Wednesday, April 13, 2011

Daddy-daughter dynamic

As one who has worked all of my adult life in a male-dominated field, I am familiar with the not-so-subtle differences of men's and women's humor. Much has been written about it, but I've been able to observe it both on the sidelines and in the middle of it.

Women are self-deprecating. They will laugh about themselves, their kids and poke gentle fun at their friends, but they are more careful about real digs. No real woman friend will joke about you putting on weight, or getting a really bad haircut, especially not after you've just gotten it. They will commiserate with you about your common foibles, but women are (for the most part) more sensitive to a joke that can be seen as cutting or hurtful. Unless that actually is the intent.

Men have no such boundaries. Men joke about each other's baldness, weight, height, lack of athletic prowess, lack of romantic prowess and any other shortcomings. They can take a joke about themselves, but high hilarity is the joke about someone else. It explains why more men think The Three Stooges are funny, while more women find them just stupid. (I however am one of the exceptions, I grew up watching the Stooges, find them genius, and taught our daughter to appreciate slapstick humor in the vein of Curly, Larry and Moe, as well as Peter Sellers in the Pink Panther movies.)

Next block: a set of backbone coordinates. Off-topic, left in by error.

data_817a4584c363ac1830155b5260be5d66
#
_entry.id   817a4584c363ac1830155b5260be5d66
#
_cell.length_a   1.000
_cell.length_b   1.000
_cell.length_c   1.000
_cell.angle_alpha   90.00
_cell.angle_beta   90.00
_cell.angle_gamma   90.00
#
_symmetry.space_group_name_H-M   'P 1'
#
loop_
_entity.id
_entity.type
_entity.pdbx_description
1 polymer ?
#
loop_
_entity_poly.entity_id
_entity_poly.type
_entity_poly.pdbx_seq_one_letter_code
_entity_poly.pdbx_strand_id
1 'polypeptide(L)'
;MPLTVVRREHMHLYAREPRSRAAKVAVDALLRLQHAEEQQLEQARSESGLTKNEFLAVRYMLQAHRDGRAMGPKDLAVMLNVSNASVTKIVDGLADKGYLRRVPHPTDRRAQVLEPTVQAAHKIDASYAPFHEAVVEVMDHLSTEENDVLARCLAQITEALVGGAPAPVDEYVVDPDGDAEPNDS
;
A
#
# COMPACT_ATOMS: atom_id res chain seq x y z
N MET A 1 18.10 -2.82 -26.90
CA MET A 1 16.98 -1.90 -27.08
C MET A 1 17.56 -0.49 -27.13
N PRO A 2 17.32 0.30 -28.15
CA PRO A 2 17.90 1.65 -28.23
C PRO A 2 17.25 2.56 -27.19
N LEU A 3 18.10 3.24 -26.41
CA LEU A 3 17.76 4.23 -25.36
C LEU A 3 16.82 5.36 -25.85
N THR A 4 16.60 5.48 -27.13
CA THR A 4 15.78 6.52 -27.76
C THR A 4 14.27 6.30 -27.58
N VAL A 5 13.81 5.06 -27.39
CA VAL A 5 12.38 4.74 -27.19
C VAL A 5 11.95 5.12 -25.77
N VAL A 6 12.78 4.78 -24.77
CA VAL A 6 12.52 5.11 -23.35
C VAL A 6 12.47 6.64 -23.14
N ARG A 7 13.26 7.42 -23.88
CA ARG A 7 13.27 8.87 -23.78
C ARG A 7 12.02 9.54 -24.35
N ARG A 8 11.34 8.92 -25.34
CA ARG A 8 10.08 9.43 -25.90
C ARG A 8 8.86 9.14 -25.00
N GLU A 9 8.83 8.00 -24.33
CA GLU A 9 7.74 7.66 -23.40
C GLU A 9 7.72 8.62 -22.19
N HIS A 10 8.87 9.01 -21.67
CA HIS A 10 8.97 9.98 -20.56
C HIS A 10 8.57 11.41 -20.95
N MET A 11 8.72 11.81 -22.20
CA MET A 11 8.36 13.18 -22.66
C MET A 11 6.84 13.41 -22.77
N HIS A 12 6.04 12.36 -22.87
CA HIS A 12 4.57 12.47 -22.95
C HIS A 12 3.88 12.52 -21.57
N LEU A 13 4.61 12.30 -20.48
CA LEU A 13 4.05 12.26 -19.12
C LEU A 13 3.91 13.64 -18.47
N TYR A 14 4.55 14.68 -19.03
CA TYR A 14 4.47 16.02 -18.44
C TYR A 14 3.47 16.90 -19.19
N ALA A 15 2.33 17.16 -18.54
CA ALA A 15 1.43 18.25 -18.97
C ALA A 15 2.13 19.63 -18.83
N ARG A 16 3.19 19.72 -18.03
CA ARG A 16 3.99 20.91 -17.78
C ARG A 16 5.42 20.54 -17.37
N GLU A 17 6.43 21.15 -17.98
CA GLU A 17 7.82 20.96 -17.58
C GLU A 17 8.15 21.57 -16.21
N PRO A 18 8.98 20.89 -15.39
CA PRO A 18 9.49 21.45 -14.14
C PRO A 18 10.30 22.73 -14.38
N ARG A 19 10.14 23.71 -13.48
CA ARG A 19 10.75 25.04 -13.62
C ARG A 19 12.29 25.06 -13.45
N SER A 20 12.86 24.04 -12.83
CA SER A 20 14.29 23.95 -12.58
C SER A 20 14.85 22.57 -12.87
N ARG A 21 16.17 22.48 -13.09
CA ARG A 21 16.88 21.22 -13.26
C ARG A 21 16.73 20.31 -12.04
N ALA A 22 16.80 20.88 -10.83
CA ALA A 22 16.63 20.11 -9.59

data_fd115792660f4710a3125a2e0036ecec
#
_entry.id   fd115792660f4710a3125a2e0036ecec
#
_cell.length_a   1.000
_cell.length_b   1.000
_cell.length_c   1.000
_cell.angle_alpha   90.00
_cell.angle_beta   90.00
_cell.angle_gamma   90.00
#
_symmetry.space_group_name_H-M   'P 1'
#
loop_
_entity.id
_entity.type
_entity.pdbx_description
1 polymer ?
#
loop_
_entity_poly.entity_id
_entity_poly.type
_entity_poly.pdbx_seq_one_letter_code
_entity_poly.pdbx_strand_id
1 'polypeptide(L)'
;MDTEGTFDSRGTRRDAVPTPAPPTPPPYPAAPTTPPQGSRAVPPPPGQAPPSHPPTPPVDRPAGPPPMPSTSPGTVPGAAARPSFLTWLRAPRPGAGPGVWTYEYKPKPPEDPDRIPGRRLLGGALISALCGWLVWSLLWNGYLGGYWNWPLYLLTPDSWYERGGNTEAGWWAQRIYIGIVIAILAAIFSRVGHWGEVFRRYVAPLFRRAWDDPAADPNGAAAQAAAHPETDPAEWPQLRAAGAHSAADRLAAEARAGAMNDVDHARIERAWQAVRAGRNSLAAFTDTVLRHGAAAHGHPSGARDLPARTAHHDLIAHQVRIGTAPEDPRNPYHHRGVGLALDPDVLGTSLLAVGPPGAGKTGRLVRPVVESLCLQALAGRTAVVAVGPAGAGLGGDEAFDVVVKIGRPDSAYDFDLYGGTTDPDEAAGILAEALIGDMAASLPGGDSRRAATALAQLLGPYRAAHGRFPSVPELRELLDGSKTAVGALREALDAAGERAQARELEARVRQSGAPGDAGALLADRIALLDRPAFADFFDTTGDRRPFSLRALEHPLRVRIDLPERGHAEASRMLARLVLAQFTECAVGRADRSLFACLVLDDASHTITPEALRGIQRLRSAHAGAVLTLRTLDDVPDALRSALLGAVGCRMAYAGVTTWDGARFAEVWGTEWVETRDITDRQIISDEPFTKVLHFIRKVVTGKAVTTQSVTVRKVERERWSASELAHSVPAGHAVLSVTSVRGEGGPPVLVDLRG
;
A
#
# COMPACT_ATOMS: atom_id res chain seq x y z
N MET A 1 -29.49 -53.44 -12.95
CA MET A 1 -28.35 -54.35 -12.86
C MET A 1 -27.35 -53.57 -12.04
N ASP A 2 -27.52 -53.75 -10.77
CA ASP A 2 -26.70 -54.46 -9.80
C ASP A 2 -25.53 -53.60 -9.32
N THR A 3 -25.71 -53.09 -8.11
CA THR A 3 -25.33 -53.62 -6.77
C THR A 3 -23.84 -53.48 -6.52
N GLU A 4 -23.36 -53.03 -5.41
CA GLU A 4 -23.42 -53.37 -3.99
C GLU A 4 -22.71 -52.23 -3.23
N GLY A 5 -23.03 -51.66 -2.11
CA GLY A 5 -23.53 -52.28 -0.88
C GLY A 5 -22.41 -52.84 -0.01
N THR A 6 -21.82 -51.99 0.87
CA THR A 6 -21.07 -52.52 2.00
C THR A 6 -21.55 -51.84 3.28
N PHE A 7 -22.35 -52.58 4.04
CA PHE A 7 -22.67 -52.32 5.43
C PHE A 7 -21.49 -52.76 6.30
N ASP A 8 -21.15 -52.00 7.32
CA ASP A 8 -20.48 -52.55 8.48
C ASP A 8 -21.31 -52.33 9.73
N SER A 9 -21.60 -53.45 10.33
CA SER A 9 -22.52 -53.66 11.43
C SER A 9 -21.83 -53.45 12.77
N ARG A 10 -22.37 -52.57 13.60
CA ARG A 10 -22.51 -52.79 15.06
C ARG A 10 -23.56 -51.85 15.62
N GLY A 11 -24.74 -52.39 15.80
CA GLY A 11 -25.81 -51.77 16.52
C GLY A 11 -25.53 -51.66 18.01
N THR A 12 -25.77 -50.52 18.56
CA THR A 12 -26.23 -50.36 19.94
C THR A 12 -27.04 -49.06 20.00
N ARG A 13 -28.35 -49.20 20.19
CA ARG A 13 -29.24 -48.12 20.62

Which brings us to the dynamic of humor in our family. One thing that is hilarious to Earbaby and her dad is the way they absolutely skewer each other. He makes fun of her and teases her endlessly. She counters, calling him Baldy, ribbing him about his paunch, and all matter of putdowns that still shock me. Meanwhile, he tells her she has a big butt (she's thin as a rail) and puts her in headlocks when they walk together. And they giggle over their own antics like two, well, 12-year-olds.

EB and I laugh at different things. Our humor is at situations we find funny, laughing about our own shortcomings. We have women's humor between us. We're self-deprecating, but we would never joke about each other's weight, only our own.

EB moves easily between these two worlds. She has an amazing relationship with her dad. I marvel sometimes at the love affair, and the confident person she is becoming because of it. She can stand up for herself. She can joke with the boys in her class and have friendships with them without getting all weird and girly, a feat at this age. She can find them annoying and funny and not have a problem getting along. They're not foreign creatures. As one who grew up with two sisters, I admire her easy movement through boy-girl dynamics of the sixth grade.

Her father gets the credit for that. She doesn't get upset when the boys tease her, she can give it right back. Where I was sensitive and easily moved to tears at her age, she gives as good as she gets. My father-daughter dynamic was different. It was good, but different. Although there was laughter and humor in our family, our parents rarely kidded with us, and there were rare one-on-one times with three children. EB gets the benefit of lots of father-daughter time and the relationship makes her stronger.

I'm proud of her. I'm proud of them both.

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